I’ve been working on characters. Still.
I’m the Kind of Person Who. . .
One suggestion I’ve seen lately is the idea of embracing emotion. For example, suppose a character is angry at someone, but they need to have an ongoing relationship.
A character might be tempted to say, No, it’s not possible. When I’m insulted like that, I’m the kind of person who can’t forgive and forget.
“I’m not the kind of person. . . “ By focusing on the negative, what the character would NOT do, you are shutting off a lot of potential emotion, creating a dead zone.
What happens if instead, you acknowledge that the offending person is still loved, but the source of hurt. Then, you have a more nuanced character relationship.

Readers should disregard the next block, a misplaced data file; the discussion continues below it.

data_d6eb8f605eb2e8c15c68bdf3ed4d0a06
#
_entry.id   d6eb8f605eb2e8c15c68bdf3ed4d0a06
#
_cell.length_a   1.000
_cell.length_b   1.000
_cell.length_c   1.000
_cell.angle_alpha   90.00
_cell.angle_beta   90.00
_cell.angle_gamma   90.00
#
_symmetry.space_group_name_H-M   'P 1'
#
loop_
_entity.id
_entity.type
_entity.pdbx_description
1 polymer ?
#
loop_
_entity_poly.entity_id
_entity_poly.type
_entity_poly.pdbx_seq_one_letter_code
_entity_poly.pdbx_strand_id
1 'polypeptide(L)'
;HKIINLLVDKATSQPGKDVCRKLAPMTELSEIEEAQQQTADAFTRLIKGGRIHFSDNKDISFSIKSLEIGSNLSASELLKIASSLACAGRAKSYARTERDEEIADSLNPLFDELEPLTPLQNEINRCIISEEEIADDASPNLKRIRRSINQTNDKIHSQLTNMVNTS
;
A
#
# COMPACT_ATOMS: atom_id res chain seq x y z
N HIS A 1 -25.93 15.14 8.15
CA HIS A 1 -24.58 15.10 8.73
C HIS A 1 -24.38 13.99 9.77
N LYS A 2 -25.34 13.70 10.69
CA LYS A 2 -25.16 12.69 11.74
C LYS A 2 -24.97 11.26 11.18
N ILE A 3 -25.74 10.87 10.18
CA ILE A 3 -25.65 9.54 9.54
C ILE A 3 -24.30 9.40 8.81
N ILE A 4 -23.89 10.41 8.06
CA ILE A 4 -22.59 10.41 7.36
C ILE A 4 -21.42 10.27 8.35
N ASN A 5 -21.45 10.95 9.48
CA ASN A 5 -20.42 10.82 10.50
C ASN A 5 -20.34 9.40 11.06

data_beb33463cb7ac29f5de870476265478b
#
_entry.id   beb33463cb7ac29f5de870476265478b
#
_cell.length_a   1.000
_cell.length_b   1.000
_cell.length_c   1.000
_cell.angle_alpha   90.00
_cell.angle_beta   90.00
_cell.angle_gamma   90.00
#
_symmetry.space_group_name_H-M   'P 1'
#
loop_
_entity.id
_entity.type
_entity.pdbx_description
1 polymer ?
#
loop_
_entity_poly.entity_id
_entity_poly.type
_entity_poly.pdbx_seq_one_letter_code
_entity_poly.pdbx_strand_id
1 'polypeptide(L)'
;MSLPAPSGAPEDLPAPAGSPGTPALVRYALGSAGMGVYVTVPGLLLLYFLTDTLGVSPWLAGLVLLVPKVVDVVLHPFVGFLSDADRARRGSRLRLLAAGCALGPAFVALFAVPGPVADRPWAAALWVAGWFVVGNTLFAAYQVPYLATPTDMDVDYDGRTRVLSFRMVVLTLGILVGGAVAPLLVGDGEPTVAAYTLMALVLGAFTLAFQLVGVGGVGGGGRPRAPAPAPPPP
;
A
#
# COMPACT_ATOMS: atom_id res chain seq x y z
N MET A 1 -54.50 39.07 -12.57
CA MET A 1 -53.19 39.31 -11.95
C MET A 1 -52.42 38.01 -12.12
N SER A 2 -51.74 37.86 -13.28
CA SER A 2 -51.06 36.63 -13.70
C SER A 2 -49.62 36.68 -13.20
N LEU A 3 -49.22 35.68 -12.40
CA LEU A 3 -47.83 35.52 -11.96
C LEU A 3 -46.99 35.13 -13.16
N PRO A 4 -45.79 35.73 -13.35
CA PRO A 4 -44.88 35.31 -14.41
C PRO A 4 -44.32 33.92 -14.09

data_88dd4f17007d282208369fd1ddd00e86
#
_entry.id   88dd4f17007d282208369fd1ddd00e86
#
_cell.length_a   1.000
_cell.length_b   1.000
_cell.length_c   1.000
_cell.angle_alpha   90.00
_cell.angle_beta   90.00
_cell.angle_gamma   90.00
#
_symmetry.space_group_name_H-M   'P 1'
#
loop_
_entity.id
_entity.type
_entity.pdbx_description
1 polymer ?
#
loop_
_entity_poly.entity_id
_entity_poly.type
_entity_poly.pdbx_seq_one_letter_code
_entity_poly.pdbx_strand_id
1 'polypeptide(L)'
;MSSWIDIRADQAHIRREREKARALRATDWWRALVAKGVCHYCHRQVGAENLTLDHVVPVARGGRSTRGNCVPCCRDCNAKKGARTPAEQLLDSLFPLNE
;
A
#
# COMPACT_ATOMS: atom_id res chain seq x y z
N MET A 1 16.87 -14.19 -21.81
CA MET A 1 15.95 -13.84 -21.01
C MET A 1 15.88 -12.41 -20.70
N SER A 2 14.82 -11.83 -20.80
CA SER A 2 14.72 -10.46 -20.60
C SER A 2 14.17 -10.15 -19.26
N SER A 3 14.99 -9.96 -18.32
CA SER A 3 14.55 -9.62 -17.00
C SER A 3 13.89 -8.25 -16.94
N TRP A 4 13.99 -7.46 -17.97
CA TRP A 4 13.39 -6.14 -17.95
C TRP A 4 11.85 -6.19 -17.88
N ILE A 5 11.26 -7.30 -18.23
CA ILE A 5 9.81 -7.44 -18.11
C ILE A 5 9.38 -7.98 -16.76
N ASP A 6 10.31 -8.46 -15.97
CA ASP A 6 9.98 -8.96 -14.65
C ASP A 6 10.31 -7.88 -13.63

“I’m the kind of person who . . .” won’t let go of a relationship, no matter how painful. That leads to stronger conflict! Just what we want. Major conflict to keep the reader glued to the page.
You know–it’s exactly what makes romances work. The girl falls in love, but immediately has reasons why she can’t love this jerk. But of course, in the end, he’s redeemed as not a jerk and she does love him.
Try to find the positive side of a character relationship and embrace the pain of continuing in the relationship. Find the paradoxical emotions that exist and use them to create deeper relationships.
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